Free Newsletters - Space - Defense - Environment - Energy - Solar - Nuclear
..
. 24/7 Space News .




ROBO SPACE
CU-Boulder team develops swarm of pingpong ball-sized robots
by Staff Writers
Boulder CO (SPX) Dec 19, 2012


Assistant Professor Nikolaus Correll hopes to create a design methodology for aggregating the droplets into more complex behaviors such as assembling parts of a large space telescope or an aircraft.

University of Colorado Boulder Assistant Professor Nikolaus Correll likes to think in multiples. If one robot can accomplish a singular task, think how much more could be accomplished if you had hundreds of them.

Correll and his computer science research team, including research associate Dustin Reishus and professional research assistant Nick Farrow, have developed a basic robotic building block, which he hopes to reproduce in large quantities to develop increasingly complex systems.

Recently the team created a swarm of 20 robots, each the size of a pingpong ball, which they call "droplets." When the droplets swarm together, Correll said, they form a "liquid that thinks."

To accelerate the pace of innovation, he has created a lab where students can explore and develop new applications of robotics with basic, inexpensive tools.

Similar to the fictional "nanomorphs" depicted in the "Terminator" films, large swarms of intelligent robotic devices could be used for a range of tasks. Swarms of robots could be unleashed to contain an oil spill or to self-assemble into a piece of hardware after being launched separately into space, Correll said.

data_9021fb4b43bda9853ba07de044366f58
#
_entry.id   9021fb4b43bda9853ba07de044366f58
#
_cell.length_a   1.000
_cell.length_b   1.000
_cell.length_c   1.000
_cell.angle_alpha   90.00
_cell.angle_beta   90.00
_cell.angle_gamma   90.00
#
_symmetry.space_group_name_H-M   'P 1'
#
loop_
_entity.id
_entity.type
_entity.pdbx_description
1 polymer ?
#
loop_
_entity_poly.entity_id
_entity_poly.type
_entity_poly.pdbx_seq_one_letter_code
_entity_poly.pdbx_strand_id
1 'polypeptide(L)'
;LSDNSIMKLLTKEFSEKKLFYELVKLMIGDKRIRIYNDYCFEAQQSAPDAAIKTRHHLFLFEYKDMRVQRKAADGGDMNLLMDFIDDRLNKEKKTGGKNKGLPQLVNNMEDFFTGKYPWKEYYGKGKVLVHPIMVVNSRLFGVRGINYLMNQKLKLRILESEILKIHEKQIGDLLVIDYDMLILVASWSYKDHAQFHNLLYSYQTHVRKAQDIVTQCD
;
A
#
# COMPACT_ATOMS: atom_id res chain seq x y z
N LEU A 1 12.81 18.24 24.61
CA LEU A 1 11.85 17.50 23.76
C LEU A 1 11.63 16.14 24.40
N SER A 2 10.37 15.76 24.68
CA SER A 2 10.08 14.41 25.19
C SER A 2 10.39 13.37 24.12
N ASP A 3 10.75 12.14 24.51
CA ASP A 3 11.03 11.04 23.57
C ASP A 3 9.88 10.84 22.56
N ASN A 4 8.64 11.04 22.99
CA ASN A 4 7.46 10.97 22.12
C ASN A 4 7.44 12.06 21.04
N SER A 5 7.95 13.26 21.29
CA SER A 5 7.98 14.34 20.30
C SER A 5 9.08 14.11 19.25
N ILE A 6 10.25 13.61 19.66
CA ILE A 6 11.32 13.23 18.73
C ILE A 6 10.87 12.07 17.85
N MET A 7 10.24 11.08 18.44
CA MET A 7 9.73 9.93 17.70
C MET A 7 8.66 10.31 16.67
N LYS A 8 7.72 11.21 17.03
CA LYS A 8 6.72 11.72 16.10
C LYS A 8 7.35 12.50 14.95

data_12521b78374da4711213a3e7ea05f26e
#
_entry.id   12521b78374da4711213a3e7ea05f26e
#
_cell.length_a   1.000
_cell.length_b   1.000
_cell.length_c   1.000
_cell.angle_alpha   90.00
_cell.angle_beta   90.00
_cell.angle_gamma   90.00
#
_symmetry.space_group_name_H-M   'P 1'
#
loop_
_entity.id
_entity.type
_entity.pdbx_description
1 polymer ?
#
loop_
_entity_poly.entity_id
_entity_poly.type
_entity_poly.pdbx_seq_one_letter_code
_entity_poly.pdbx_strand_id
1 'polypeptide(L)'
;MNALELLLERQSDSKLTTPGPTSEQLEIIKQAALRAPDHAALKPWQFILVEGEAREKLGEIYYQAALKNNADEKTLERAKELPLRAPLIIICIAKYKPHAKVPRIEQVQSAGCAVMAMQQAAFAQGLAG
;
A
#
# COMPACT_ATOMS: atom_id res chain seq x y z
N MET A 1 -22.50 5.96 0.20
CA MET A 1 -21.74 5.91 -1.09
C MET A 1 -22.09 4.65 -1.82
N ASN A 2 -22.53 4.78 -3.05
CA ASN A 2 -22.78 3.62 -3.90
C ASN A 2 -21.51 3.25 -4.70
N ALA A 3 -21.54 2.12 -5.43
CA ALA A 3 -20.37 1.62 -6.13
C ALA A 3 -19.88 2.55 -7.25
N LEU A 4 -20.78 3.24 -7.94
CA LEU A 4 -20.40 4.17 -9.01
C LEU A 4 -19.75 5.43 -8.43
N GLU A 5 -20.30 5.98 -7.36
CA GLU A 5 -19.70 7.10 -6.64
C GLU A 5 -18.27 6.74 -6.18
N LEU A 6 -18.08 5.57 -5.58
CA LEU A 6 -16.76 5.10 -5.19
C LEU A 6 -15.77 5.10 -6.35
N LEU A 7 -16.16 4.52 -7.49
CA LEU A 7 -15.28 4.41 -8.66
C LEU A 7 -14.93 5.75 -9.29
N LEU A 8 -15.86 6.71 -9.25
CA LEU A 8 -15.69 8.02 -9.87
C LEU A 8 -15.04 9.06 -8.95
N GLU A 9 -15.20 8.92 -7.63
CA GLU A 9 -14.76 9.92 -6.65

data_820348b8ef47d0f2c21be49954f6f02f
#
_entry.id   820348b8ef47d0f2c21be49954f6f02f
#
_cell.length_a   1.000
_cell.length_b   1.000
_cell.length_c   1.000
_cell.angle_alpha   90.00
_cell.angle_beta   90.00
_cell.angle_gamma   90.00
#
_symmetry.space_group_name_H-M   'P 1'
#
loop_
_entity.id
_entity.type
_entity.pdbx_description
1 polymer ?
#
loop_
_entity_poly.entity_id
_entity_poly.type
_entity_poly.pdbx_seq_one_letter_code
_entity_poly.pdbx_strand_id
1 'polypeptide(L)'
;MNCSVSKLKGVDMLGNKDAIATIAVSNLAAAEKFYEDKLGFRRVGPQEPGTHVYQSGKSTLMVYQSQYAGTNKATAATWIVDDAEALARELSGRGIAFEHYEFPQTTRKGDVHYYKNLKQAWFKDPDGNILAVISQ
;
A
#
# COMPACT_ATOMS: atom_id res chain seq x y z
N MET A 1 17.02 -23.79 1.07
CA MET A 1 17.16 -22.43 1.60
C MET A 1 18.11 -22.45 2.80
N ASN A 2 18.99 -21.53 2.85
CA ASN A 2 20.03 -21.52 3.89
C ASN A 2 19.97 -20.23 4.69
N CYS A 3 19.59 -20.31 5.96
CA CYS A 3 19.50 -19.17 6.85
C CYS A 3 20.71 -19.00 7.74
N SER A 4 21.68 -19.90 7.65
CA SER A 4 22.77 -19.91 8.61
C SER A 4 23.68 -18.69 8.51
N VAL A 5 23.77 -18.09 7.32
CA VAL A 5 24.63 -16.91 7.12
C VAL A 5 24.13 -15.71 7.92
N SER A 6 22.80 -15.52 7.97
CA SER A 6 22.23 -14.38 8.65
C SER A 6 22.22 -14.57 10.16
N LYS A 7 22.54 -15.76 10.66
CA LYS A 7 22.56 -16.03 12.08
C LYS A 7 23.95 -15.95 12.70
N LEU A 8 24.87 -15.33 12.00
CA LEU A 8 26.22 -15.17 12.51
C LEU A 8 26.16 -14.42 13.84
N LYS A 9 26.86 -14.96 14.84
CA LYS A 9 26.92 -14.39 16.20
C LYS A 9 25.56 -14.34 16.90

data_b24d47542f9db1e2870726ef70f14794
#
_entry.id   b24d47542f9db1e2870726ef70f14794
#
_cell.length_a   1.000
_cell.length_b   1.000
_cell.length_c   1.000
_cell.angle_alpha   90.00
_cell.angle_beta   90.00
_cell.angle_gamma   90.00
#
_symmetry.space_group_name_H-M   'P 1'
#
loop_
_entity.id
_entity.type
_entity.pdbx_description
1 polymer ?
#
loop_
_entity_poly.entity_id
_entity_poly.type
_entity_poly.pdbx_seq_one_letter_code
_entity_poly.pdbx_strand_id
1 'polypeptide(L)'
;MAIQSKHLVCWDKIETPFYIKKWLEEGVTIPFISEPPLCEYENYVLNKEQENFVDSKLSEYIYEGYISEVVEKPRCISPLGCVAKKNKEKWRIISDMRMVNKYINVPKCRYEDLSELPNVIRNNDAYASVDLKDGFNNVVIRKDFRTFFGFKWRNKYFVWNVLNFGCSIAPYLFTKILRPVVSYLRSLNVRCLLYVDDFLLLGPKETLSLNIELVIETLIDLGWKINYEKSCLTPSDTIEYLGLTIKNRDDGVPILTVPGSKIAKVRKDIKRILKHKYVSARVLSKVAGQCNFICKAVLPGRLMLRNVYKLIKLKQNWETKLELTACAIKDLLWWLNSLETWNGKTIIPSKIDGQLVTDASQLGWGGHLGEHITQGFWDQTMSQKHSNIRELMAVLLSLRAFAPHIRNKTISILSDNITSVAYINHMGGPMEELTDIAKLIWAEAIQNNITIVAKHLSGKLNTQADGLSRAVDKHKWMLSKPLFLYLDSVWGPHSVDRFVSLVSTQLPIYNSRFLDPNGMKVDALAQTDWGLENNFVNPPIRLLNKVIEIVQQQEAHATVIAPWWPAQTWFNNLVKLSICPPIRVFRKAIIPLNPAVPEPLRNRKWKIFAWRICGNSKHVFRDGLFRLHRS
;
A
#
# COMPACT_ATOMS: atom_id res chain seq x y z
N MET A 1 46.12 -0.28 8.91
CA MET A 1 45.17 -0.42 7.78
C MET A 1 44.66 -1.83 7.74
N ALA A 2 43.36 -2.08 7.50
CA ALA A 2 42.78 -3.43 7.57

Correll plans to use the droplets to demonstrate self-assembly and swarm-intelligent behaviors such as pattern recognition, sensor-based motion and adaptive shape change. These behaviors could then be transferred to large swarms for water- or air-based tasks.

Correll hopes to create a design methodology for aggregating the droplets into more complex behaviors such as assembling parts of a large space telescope or an aircraft.

In the fall, Correll received the National Science Foundation's Faculty Early Career Development award known as "CAREER." In addition, he has received support from NSF's Early Concept Grants for Exploratory Research program, as well as NASA and the U.S. Air Force.

He also is continuing work on robotic garden technology he developed at the Massachusetts Institute of Technology in 2009. Correll has been working with Joseph Tanner in CU-Boulder's aerospace engineering sciences department to further develop the technology, involving autonomous sensors and robots that can tend gardens, in conjunction with a model of a long-term space habitat being built by students.

Correll says there is virtually no limit to what might be created through distributed intelligence systems.

"Every living organism is made from a swarm of collaborating cells," he said. "Perhaps some day, our swarms will colonize space where they will assemble habitats and lush gardens for future space explorers."

For a short video of Correll's team developing swarm droplets visit here.

.


Related Links
University of Colorado Boulder
All about the robots on Earth and beyond!






Comment on this article via your Facebook, Yahoo, AOL, Hotmail login.